For reasons I cannot explain, I think more and more about the Orthodox Church. I was raised Roman Catholic and still continue to attend the Catholic church, but there has been a tugging of my heart in this direction, particularly in the last few years. Truth is very important to me, and it is constantly on my mind. I have always believed that the RC and Orthodox churches were the only ones with apostolic succession. Where and how do I start this journey?

  4. Fr. John says:

    Anne, check your email.

  5. Catholic but questioning says:

    I find myself drawn to Orthodox Church. I am a life-long Catholic who has been interested in the Latin Mass community in my area. The more I study about Orthodoxy, the more I am intrigued.

  6. It’s a long line. Write us, and we’ll help as much as we can.

  7. Christine Sanchez says:

    Dear Fr. John,
    I was raised Roman Catholic and I received a Catholic education. I remember mass as a child in latin, and I was a little disappointed when it was changed into English. I loved the ceremony of the latin mass. It just doesn’t feel the same. There have been so many changes in the Roman Catholic church that I don’t feel comfortable with it any longer. Further research led me to Orthodoxy and I was very interested to learn that the teachings have not changed since the beginning, and I would like to learn more. I am getting on in years and I pray for Our Lord to lead me in the right direction. I am very confused. I would like to know how I can convert to Orthodoxy, which is still part of the Catholic church. I live in Central Florida and I don’t know of any churches in my area, is there any list of parishes I can check out? I would be very grateful if you could give me some advice. Thank you so much for your valuable time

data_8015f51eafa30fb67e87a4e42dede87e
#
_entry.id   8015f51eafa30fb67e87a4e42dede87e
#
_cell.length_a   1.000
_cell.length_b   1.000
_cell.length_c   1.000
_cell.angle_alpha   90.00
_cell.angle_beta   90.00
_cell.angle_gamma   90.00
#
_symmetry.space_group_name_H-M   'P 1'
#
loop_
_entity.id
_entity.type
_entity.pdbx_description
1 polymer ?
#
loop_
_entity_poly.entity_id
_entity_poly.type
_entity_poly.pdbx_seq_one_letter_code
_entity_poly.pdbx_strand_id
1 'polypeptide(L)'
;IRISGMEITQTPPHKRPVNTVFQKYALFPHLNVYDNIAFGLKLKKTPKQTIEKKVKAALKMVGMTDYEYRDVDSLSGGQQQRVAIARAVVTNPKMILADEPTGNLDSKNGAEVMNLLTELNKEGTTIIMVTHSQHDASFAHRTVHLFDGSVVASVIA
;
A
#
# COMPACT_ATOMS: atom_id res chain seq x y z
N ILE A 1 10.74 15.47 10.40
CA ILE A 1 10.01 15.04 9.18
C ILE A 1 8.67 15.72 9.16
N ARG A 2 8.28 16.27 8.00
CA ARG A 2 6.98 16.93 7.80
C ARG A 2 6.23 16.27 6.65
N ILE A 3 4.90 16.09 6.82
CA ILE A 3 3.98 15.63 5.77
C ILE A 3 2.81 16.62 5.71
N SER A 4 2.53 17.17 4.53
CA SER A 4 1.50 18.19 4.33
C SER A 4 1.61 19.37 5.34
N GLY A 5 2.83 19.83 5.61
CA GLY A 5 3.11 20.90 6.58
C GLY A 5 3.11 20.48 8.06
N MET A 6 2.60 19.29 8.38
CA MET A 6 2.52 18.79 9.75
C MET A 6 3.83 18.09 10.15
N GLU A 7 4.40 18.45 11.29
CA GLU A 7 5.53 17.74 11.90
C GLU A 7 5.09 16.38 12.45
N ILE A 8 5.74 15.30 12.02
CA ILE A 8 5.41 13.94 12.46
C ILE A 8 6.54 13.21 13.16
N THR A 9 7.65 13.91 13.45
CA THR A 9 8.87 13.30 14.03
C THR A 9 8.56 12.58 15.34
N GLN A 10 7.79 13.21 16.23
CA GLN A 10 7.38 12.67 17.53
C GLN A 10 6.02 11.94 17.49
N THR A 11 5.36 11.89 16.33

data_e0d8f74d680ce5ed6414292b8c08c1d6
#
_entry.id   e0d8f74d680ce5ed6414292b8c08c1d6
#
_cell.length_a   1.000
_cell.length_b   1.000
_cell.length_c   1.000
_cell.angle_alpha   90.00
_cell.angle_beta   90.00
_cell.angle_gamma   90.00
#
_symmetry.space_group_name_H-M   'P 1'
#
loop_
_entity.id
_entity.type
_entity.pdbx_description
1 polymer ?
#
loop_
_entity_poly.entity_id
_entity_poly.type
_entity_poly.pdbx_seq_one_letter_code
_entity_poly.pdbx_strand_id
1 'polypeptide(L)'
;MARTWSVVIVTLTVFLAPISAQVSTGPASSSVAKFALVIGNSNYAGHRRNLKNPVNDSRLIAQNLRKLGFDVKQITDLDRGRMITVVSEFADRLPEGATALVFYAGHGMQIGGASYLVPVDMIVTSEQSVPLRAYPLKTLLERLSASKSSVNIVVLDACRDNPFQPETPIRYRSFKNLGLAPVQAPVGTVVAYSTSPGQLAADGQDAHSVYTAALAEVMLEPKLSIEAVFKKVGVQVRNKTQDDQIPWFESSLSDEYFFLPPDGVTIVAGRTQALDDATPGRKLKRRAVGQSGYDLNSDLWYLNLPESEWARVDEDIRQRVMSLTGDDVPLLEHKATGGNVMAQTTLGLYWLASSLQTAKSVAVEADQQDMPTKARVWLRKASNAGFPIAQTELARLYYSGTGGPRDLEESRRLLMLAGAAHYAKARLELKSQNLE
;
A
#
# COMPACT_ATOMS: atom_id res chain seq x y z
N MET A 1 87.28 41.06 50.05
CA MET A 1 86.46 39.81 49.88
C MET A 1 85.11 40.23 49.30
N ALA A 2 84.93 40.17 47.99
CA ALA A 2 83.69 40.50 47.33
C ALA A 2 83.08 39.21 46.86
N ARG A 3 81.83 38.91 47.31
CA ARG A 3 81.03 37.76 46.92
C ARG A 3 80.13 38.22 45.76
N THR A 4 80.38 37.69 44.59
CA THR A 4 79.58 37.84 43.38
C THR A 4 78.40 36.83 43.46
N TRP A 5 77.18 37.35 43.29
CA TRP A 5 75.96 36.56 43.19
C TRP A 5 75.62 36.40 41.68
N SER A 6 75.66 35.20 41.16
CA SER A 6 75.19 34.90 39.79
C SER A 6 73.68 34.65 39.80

8. Christine,

    Happy Feast! We do indeed know of many Churches in your area, but we need to narrow it down. Can you use our CONTACT FORM to let us know what city you live in? Then we will connect you with some flesh-and-blood Orthodox clergy and people right near you.

  9. Ryan Dape says:

    I’m a 20 year old Theology student from the Philippines. I was born and raised a Catholic I discovered Orthodoxy when I was 15. I made my research and now that I am 20 I am ready to be converted. However the Only Orthodox Church here is 6-7 hours drive from where I live. Do you have any suggestions?

  10. Fr. John says:

    Ryan, let’s get you in touch with the mission there and introduce you to the priest. He will guide you through the process and help you start a local mission. We will help in any way we can, so let’s stay in touch.

  11. Constance says:

    Two of my adult friends (English speaking) were Chrismated last week in a Greek Church. Many among them commented that they had never seen an adult Chrismation. Worst yet, they weren’t ashamed or saddened by this. Very tragic state of this Church (in Canada).